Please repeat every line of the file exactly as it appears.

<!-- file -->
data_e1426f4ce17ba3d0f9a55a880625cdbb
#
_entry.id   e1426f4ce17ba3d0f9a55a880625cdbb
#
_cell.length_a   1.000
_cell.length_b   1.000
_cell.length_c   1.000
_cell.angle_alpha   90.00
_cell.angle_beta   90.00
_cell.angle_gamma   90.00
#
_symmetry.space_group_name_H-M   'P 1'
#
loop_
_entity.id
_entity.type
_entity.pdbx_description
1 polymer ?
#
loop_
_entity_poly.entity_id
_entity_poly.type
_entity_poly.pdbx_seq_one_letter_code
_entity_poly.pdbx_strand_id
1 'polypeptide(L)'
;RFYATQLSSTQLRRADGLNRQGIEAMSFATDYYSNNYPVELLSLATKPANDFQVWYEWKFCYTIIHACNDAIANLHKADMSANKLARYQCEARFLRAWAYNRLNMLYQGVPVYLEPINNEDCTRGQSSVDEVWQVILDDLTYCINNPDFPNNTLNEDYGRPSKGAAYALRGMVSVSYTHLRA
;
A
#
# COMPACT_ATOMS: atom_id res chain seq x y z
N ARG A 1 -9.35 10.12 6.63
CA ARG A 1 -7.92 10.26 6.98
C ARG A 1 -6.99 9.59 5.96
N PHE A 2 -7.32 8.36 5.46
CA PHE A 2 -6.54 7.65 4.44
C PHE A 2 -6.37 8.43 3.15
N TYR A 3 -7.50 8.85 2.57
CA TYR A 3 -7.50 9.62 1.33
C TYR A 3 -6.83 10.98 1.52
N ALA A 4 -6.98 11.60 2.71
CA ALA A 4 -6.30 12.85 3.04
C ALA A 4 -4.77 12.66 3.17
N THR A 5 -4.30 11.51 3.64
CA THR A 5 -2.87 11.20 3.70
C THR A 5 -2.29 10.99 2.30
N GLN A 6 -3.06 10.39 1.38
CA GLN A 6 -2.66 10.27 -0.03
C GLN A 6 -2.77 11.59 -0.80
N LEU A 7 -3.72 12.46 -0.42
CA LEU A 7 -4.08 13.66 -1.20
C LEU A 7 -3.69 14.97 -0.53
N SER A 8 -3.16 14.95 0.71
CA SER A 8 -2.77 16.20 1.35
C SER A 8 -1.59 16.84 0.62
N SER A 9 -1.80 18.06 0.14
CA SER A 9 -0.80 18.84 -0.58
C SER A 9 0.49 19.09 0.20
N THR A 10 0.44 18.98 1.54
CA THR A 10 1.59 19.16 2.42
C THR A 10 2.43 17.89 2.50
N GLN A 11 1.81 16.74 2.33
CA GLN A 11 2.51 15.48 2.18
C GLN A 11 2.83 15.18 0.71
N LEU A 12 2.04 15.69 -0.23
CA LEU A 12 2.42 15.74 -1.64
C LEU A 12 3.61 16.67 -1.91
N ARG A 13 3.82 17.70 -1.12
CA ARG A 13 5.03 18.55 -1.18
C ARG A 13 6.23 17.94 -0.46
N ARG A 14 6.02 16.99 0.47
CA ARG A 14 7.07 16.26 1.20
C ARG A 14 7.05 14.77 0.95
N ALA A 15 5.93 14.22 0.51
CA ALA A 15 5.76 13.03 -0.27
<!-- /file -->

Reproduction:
data_e1426f4ce17ba3d0f9a55a880625cdbb
#
_entry.id   e1426f4ce17ba3d0f9a55a880625cdbb
#
_cell.length_a   1.000
_cell.length_b   1.000
_cell.length_c   1.000
_cell.angle_alpha   90.00
_cell.angle_beta   90.00
_cell.angle_gamma   90.00
#
_symmetry.space_group_name_H-M   'P 1'
#
loop_
_entity.id
_entity.type
_entity.pdbx_description
1 polymer ?
#
loop_
_entity_poly.entity_id
_entity_poly.type
_entity_poly.pdbx_seq_one_letter_code
_entity_poly.pdbx_strand_id
1 'polypeptide(L)'
;RFYATQLSSTQLRRADGLNRQGIEAMSFATDYYSNNYPVELLSLATKPANDFQVWYEWKFCYTIIHACNDAIANLHKADMSANKLARYQCEARFLRAWAYNRLNMLYQGVPVYLEPINNEDCTRGQSSVDEVWQVILDDLTYCINNPDFPNNTLNEDYGRPSKGAAYALRGMVSVSYTHLRA
;
A
#
# COMPACT_ATOMS: atom_id res chain seq x y z
N ARG A 1 -9.35 10.12 6.63
CA ARG A 1 -7.92 10.26 6.98
C ARG A 1 -6.99 9.59 5.96
N PHE A 2 -7.32 8.36 5.46
CA PHE A 2 -6.54 7.65 4.44
C PHE A 2 -6.37 8.43 3.15
N TYR A 3 -7.50 8.85 2.57
CA TYR A 3 -7.50 9.62 1.33
C TYR A 3 -6.83 10.98 1.52
N ALA A 4 -6.98 11.60 2.71
CA ALA A 4 -6.30 12.85 3.04
C ALA A 4 -4.77 12.66 3.17
N THR A 5 -4.30 11.51 3.64
CA THR A 5 -2.87 11.20 3.70
C THR A 5 -2.29 10.99 2.30
N GLN A 6 -3.06 10.39 1.38
CA GLN A 6 -2.66 10.27 -0.03
C GLN A 6 -2.77 11.59 -0.80
N LEU A 7 -3.72 12.46 -0.42
CA LEU A 7 -4.08 13.66 -1.20
C LEU A 7 -3.69 14.97 -0.53
N SER A 8 -3.16 14.95 0.71
CA SER A 8 -2.77 16.20 1.35
C SER A 8 -1.59 16.84 0.62
N SER A 9 -1.80 18.06 0.14
CA SER A 9 -0.80 18.84 -0.58
C SER A 9 0.49 19.09 0.20
N THR A 10 0.44 18.98 1.54
CA THR A 10 1.59 19.16 2.42
C THR A 10 2.43 17.89 2.50
N GLN A 11 1.81 16.74 2.33
CA GLN A 11 2.51 15.48 2.18
C GLN A 11 2.83 15.18 0.71
N LEU A 12 2.04 15.69 -0.23
CA LEU A 12 2.42 15.74 -1.64
C LEU A 12 3.61 16.67 -1.91
N ARG A 13 3.82 17.70 -1.12
CA ARG A 13 5.03 18.55 -1.18
C ARG A 13 6.23 17.94 -0.46
N ARG A 14 6.02 16.99 0.47
CA ARG A 14 7.07 16.26 1.20
C ARG A 14 7.05 14.77 0.95
N ALA A 15 5.93 14.22 0.51
CA ALA A 15 5.76 13.03 -0.27